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I'm trying to delete some things from a block of text using regex. I have all of my patterns ready, but I can't seem to be able to remove two (or more) that overlap.

For example:

import re

r1 = r'I am'
r2 = r'am foo'

text = 'I am foo'

re.sub(r1, '', text)   # Returns ' foo'
re.sub(r2, '', text)   # Returns 'I '

How do I replace both of the occurrences simultaneously and end up with an empty string?


I ended up using a slightly modified version of Ned Batchelder's answer:

def clean(self, text):
  mask = bytearray(len(text))

  for pattern in patterns:
    for match in re.finditer(pattern, text):
      r = range(match.start(), match.end())

      mask[r] = 'x' * len(r)

  return ''.join(character for character, bit in zip(text, mask) if not bit)
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4 Answers 4

up vote 12 down vote accepted

You can't do it with consecutive re.sub calls as you have shown. You can use re.finditer to find them all. Each match will provide you with a match object, which has .start and .end attributes indicating their positions. You can collect all those together, and then remove characters at the end.

Here I use a bytearray as a mutable string, used as a mask. It's initialized to zero bytes, and I mark with an 'x' all the bytes that match any regex. Then I use the bit mask to select the characters to keep in the original string, and build a new string with only the unmatched characters:

bits = bytearray(len(text))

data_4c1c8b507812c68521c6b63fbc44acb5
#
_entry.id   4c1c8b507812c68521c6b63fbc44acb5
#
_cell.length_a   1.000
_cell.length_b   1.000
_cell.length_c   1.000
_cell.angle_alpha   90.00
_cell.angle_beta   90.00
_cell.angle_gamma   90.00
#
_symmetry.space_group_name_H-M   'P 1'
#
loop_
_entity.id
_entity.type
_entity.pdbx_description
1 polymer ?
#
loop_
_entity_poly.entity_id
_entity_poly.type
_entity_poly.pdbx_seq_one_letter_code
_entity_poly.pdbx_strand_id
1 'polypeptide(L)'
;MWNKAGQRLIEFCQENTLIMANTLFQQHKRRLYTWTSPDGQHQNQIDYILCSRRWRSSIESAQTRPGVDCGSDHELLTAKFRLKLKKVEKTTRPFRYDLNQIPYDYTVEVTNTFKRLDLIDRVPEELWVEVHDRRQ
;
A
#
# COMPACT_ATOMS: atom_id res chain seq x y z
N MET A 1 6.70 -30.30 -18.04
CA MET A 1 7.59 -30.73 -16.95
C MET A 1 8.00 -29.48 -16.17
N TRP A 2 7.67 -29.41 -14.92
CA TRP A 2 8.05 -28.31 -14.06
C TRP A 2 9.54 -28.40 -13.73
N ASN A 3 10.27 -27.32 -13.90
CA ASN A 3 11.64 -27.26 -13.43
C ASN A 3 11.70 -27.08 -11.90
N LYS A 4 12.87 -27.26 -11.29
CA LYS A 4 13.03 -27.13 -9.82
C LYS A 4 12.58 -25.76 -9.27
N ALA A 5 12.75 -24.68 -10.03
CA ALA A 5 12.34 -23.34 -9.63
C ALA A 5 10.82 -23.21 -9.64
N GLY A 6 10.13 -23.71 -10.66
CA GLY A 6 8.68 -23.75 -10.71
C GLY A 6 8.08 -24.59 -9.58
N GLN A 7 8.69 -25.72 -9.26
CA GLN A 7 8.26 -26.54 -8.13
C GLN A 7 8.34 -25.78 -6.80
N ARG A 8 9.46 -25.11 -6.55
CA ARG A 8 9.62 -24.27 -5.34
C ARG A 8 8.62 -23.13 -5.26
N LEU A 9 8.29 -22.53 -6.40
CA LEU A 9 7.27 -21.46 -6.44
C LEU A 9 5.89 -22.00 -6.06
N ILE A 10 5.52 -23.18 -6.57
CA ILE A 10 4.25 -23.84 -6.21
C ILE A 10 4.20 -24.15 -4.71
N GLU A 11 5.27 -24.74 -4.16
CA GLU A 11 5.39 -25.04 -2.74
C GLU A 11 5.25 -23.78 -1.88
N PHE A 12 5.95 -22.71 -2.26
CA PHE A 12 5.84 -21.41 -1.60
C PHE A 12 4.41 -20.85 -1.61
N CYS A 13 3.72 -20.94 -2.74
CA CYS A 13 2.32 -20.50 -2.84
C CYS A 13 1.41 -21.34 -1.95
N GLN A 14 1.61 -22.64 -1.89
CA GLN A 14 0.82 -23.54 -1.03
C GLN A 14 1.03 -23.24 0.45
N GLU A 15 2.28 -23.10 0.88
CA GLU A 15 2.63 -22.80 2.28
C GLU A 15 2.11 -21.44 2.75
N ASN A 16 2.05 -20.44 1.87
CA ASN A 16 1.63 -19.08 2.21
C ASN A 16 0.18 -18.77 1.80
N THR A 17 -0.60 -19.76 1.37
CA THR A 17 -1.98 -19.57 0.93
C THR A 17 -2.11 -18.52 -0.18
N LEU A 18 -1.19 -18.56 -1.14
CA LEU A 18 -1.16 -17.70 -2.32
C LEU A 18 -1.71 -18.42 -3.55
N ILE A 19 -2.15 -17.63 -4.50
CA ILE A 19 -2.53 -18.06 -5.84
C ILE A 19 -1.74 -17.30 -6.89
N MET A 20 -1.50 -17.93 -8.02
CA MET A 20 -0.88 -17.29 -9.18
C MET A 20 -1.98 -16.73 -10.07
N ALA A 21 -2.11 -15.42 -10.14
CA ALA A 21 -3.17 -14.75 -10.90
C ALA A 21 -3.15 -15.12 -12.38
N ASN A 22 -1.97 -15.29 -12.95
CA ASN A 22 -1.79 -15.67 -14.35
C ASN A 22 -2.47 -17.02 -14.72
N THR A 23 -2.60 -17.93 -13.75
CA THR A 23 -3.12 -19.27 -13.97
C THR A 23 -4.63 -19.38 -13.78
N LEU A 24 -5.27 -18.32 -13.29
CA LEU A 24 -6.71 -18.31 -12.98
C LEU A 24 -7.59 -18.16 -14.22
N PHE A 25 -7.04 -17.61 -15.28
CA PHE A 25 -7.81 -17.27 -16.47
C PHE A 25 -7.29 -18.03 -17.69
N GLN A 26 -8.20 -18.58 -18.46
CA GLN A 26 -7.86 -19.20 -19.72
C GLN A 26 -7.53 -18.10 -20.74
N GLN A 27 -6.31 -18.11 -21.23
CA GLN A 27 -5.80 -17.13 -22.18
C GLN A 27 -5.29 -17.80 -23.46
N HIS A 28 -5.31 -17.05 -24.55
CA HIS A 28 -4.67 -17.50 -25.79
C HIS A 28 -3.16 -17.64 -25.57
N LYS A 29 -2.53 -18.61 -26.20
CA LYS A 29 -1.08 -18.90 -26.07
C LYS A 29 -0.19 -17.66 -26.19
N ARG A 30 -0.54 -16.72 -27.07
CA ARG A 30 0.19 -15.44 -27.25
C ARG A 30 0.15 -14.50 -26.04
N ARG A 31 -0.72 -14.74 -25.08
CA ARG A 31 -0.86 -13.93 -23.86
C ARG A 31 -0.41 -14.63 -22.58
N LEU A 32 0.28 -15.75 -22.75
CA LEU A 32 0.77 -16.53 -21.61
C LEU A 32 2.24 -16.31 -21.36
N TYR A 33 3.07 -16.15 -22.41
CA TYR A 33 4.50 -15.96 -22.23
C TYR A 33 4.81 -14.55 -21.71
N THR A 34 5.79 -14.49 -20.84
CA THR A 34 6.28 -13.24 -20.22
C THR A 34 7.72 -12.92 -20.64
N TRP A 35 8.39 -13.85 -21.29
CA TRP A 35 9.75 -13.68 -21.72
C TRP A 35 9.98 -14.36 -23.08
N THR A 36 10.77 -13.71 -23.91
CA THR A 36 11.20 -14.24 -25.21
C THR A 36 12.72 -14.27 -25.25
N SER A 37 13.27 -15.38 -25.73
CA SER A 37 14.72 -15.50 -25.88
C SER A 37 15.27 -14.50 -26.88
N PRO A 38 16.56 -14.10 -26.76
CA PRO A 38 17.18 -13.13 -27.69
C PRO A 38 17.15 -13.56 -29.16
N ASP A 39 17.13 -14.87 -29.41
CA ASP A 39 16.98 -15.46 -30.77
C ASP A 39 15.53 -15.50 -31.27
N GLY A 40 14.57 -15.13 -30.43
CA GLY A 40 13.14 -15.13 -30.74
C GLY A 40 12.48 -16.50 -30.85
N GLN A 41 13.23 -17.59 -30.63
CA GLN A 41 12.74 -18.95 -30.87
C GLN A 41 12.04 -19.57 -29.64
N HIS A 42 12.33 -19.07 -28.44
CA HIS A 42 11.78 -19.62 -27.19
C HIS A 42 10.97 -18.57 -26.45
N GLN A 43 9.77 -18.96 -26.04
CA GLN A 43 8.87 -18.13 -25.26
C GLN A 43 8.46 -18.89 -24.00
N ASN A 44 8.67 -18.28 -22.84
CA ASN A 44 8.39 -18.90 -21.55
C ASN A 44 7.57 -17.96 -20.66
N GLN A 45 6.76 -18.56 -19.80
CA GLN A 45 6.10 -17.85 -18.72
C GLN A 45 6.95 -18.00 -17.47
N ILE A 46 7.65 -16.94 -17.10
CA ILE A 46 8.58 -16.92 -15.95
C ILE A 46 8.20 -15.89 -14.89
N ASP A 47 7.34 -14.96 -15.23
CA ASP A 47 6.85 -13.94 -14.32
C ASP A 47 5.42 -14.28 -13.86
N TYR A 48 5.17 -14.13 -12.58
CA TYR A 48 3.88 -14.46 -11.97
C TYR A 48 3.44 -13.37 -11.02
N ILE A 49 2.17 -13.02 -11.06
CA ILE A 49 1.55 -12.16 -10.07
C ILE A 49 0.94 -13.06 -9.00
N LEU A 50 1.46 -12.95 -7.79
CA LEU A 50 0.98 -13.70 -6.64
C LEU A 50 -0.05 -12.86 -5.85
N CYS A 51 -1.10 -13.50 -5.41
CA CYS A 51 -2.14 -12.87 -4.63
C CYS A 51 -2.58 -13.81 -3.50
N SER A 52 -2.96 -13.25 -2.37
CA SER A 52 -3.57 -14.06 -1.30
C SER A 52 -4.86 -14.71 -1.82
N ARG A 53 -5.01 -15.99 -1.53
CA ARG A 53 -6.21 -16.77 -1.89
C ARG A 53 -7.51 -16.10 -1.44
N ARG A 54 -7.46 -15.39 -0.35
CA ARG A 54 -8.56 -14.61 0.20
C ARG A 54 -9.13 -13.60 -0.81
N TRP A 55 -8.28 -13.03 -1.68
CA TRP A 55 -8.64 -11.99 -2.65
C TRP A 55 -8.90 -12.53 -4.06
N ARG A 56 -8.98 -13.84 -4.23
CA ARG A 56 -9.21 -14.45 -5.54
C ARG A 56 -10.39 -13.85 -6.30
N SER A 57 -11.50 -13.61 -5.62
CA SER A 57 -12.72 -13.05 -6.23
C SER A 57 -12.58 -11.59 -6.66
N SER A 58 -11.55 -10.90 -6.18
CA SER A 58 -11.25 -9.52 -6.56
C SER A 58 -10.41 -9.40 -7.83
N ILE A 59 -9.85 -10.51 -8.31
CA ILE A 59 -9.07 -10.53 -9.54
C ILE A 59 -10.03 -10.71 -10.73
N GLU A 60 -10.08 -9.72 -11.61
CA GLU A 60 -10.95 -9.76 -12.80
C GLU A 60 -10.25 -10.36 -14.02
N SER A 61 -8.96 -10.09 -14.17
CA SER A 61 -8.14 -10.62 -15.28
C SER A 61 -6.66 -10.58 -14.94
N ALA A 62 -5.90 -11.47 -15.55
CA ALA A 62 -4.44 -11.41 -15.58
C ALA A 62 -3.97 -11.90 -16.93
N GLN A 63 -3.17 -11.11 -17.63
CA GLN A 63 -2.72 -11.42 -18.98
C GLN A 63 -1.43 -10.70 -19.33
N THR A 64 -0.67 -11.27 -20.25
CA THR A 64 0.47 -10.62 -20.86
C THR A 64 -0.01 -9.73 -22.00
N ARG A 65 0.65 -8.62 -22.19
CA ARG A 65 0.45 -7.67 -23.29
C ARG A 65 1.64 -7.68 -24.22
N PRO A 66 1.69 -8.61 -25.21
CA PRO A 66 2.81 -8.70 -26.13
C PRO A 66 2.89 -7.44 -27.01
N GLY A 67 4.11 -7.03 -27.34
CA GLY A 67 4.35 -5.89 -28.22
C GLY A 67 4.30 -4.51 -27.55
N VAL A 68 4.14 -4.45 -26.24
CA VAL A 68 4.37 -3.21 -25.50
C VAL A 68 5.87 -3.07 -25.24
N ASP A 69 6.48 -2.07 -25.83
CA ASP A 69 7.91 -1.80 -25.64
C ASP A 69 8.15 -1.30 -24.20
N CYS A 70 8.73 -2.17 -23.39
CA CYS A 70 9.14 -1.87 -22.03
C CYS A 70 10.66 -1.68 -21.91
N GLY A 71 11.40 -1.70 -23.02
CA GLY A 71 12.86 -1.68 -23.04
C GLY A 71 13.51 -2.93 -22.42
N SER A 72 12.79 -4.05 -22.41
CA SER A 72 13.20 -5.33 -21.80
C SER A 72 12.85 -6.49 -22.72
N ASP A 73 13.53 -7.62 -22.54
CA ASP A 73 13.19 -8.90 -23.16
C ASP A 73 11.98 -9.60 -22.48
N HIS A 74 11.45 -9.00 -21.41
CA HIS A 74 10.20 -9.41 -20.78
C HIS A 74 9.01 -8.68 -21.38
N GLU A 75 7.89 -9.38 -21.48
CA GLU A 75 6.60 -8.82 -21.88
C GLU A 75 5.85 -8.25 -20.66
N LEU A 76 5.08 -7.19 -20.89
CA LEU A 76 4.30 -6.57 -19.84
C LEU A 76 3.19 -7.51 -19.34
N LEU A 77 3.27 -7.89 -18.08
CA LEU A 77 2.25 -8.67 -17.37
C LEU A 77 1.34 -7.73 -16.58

for pat in patterns:
    for m in re.finditer(pat, text):
        bits[m.start():m.end()] = 'x' * (m.end()-m.start())
new_string = ''.join(c for c,bit in zip(text, bits) if not bit)
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I never thought about the start and end attributes for the match objects. I'm more than sure that this will work, so thanks! –  Blender Jul 11 '12 at 22:42
1  
Great answer! I added () to start and end, because these are methods, not attributes. –  georg Jul 11 '12 at 23:00
    
@thg435: thanks, I should have tested it! :) –  Ned Batchelder Jul 11 '12 at 23:18

Not to be a downer, but the short answer is that I'm pretty sure you can't. Can you change your regex so that it doesn't require overlapping?

If you still want to do this, I would try keeping track of the start and stop indices of each match made on the original string. Then go through the string and only keep characters not in any deletion range?

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Here is an alternative that filters the strings on the fly using itertools.compress on the text with a selector iterator. The selector returns True if the character should be kept. selector_for_patterns creates one selector for every pattern. The selector are combined with the all function (only when all pattern want to keep a character it should be in the resulting string).

import itertools
import re

def selector_for_pattern(text, pattern):
    i = 0
    for m in re.finditer(pattern, text):
        for _ in xrange(i, m.start()):
            yield True
        for _ in xrange(m.start(), m.end()):
            yield False
        i = m.end()
    for _ in xrange(i, len(text)):
        yield True

def clean(text, patterns):
    gen = [selector_for_pattern(text, pattern) for pattern in patterns]
    selector = itertools.imap(all, itertools.izip(* gen))
    return "".join(itertools.compress(text, selector))
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Quite efficient too is a solution coming from ... Perl combine the regexps in one:

# aptitude install regexp-assemble
$ regexp-assemble 
I am
I am foo
Ctrl + D
I am(?: foo)?

regexp-assemble takes all the variants of regexps or string you want to match and then combine them in one. And yes it changes the initial problem to another one since it is not about matching overlapping regexp anymore, but combining regexp for a match

And Then you can use it in your code:

$ python
Python 2.7.3 (default, Aug  1 2012, 05:14:39) 
[GCC 4.6.3] on linux2
Type "help", "copyright", "credits" or "license" for more information.
>>> import re
>>> re.sub("I am foo","I am(?: foo)?","")
''

A port of Regexp::Assemble in python would be nice :)

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